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War and Peace (Oxford World's Classics Hardback Collection) by [Tolstoy, Leo, Louise and Aylmer Maude, Amy Mandelker]
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War and Peace (Oxford World's Classics Hardback Collection) New , Kindle Edition

4.3 out of 5 stars 943 customer reviews

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Product description

About the Author

Amy Mandelker has taught at UCLA, University of Southern California, Columbia, Brown and Princeton Universities. Her books include Framing Anna Karenina: Tolstoy, the Woman Question and the Novel of Adultery (1993) and Approaches to World Literature: Teaching Tolstoy's 'Anna Karenina' and she has introduced the Barnes and Noble edition of Anna Karenina.

Product details

  • Format: Kindle Edition
  • File Size: 4884 KB
  • Print Length: 1390 pages
  • Publisher: OUP Oxford; New edition (14 Oct. 2010)
  • Sold by: Amazon Media EU S.à r.l.
  • Language: English
  • ASIN: B005X3S9J8
  • Text-to-Speech: Enabled
  • X-Ray:
  • Word Wise: Enabled
  • Screen Reader: Supported
  • Enhanced Typesetting: Enabled
  • Average Customer Review: 4.3 out of 5 stars 943 customer reviews
  • Amazon Bestsellers Rank: #142,874 Paid in Kindle Store (See Top 100 Paid in Kindle Store)
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Top customer reviews

By M. Dowden HALL OF FAMETOP 50 REVIEWERVINE VOICE on 3 Nov. 2015
Format: Paperback Verified Purchase
When asked what his best novel was Tolstoy stated Anna Karenina, as he thought of War and Peace as something that was larger in scope and not what we usually think of in terms of the novel. Of course he was right, as this book is just so large in scope and has so many characters (around five hundred) that it falls into a tiny group of books that are more than they seem.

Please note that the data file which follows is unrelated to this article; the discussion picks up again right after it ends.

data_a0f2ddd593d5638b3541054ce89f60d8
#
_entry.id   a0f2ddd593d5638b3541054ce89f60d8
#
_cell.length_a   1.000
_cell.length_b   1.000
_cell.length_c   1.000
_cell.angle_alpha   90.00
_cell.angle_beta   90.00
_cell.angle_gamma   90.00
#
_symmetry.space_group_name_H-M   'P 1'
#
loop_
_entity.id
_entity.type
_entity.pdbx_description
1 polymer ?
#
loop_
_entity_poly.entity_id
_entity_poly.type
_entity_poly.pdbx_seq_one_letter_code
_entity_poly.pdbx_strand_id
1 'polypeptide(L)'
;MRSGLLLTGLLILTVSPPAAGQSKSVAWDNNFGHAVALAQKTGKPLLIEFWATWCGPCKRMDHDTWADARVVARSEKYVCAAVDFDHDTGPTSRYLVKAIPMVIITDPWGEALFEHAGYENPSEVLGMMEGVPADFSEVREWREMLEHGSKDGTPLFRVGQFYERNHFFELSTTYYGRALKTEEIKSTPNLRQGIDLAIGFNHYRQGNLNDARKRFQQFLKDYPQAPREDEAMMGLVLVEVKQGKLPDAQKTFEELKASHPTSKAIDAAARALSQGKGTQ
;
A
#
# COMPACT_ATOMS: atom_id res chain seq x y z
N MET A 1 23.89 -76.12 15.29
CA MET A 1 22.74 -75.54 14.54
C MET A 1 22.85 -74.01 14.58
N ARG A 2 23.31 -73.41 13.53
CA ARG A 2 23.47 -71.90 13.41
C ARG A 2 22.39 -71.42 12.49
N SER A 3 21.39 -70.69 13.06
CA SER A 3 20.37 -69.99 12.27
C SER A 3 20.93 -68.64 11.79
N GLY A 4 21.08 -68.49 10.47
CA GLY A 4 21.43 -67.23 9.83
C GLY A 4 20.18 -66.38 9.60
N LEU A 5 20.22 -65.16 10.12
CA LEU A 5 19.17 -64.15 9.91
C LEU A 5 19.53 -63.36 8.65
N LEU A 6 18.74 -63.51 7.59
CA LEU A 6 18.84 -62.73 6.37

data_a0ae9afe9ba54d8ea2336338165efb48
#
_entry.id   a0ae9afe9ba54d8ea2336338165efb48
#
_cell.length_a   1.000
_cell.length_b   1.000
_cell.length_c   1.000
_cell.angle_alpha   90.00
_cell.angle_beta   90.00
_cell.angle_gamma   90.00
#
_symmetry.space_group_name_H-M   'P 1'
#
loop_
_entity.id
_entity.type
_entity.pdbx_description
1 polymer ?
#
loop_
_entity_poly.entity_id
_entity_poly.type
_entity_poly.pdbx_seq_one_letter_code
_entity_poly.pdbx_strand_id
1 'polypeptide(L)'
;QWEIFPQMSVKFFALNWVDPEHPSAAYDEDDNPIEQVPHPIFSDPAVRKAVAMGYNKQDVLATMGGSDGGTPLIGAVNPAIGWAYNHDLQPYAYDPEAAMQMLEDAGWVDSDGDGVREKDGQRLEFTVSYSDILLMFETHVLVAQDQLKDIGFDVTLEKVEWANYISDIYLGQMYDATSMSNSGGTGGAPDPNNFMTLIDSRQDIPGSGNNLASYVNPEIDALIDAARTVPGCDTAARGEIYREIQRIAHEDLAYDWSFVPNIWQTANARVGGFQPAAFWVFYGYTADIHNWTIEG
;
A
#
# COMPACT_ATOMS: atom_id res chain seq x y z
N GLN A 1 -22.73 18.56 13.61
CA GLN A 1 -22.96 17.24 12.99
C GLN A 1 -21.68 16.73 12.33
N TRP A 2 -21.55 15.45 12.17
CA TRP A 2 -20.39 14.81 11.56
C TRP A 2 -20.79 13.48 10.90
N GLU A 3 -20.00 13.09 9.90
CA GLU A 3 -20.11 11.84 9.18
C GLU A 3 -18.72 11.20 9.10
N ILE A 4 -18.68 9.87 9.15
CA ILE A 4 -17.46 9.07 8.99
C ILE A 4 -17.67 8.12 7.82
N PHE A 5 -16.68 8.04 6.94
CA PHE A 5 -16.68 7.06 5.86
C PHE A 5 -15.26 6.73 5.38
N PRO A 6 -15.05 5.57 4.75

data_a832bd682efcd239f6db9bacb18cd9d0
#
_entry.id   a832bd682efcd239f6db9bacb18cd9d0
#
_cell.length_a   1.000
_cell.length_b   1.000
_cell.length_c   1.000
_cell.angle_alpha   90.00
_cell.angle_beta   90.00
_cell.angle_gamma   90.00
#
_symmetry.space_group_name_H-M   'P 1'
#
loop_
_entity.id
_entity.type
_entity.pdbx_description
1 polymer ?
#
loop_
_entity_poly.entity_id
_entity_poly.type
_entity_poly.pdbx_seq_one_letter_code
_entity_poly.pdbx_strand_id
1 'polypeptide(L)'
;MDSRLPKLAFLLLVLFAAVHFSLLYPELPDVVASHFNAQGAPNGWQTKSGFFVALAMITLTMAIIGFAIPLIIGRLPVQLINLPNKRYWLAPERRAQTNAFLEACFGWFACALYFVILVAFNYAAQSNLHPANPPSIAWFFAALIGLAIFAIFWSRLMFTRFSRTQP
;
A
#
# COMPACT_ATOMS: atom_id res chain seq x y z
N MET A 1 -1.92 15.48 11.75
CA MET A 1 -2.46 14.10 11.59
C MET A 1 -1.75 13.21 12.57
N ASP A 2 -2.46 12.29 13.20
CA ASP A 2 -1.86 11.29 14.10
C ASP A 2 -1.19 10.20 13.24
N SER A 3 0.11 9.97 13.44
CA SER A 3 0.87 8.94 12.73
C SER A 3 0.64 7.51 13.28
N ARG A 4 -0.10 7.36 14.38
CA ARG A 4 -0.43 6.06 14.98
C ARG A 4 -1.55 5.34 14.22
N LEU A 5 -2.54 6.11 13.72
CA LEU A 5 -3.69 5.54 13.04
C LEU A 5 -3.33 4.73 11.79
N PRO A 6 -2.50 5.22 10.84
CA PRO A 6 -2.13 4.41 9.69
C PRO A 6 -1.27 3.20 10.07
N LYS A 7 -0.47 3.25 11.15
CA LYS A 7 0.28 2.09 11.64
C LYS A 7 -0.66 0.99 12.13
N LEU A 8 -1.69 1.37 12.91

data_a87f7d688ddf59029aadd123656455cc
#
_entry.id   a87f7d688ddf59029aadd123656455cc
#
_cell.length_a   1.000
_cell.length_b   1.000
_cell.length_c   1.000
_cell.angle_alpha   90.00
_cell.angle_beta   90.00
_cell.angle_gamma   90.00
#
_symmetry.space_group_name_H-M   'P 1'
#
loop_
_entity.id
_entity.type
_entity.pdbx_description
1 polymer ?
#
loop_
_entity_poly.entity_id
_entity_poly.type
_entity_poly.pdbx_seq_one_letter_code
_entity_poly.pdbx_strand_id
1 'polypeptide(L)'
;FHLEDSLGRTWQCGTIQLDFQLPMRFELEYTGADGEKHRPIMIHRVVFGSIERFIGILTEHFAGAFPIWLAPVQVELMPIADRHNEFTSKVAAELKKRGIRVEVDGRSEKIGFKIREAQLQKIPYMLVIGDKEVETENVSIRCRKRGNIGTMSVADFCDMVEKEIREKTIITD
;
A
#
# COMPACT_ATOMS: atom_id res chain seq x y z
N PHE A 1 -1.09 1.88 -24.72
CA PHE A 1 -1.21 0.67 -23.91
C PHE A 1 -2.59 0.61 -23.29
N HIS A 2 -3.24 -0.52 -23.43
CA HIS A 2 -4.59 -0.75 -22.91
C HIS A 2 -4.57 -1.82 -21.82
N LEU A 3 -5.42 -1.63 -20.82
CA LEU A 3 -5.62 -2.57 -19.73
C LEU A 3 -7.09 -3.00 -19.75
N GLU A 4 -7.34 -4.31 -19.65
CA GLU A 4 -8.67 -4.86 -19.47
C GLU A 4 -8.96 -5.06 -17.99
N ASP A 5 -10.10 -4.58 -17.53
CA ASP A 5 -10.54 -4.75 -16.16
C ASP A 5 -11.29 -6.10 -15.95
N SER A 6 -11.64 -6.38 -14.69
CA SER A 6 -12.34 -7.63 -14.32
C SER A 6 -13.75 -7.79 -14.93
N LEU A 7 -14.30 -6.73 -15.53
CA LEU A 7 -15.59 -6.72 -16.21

Set between 1805-1820 a lot of the book takes place in Petersburg and Moscow, as well as some other places at times and of course battles and the front line of the warring with the French. Taking in both fictional characters as well as only too real people this is a book that once you start reading you just have to finish, indeed I have lost count of the number of times I have read it over the years. And if you are coming to this for the first time, don’t worry about the number of characters. When we are talking about so many people who populate the pages of this some only appear very briefly, with cameo roles as such, either to move an event along, or to report a certain happening. The main characters we follow here we see grow up, get married, have affairs and so on. It is these characters that form the main element of this tale, as we see mirrored people, who whatever station of life they come from make mistakes and have the same pleasures and ideas as we all have. Of course weaved in with this are the battles and the fate of Russia as Napoleon and his forces move in.

With some great set pieces here this is a tale that certainly weaves its magic as we read it. With characters enjoying themselves with simple pleasures, to marriages falling apart and Napoleon at Moscow we see some great contrasts. As Moscow lays open to the French it doesn’t stop the continual round of salons going on in Petersburg.
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Format: Kindle Edition Verified Purchase
I was inspired to read 'War and Peace' after watching the 2016 BBC 6-part drama. The BBC version is very good but I imagined the book would be better, would give more detail and shine some light on parts that a condensed television drama cannot possibly squeeze in.
I also wanted to read War and peace as its one of the world’s great literary epic's that calls out to be read. There are a few novels out there which are longer but are generally obscure by comparison, so War and Peace is the one to read.